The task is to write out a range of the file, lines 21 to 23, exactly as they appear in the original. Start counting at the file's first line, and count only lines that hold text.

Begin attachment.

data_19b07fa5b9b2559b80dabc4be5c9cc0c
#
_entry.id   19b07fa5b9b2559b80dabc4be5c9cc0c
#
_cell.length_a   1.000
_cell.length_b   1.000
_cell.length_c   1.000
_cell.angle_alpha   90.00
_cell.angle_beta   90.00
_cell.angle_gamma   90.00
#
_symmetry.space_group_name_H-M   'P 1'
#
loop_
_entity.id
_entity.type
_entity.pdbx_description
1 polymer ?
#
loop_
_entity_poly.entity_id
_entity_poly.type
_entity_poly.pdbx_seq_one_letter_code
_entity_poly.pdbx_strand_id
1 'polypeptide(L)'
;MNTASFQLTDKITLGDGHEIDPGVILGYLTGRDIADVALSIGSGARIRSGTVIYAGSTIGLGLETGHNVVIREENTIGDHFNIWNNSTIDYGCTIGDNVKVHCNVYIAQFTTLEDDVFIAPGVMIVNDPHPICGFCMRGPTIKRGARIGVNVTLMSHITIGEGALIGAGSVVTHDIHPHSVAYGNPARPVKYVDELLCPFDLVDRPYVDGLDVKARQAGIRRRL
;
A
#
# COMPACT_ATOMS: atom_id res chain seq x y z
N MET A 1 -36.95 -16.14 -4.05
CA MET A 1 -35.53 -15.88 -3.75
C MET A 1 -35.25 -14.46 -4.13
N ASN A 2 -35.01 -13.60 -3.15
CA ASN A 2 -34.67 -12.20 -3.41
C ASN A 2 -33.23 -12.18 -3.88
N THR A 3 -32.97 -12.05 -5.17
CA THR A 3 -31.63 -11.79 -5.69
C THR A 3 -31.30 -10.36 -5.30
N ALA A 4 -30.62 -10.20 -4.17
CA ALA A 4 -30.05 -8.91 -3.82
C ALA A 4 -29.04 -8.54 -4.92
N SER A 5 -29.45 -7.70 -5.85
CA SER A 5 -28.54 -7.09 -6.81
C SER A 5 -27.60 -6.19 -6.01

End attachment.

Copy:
_entity_poly.entity_id
_entity_poly.type
_entity_poly.pdbx_seq_one_letter_code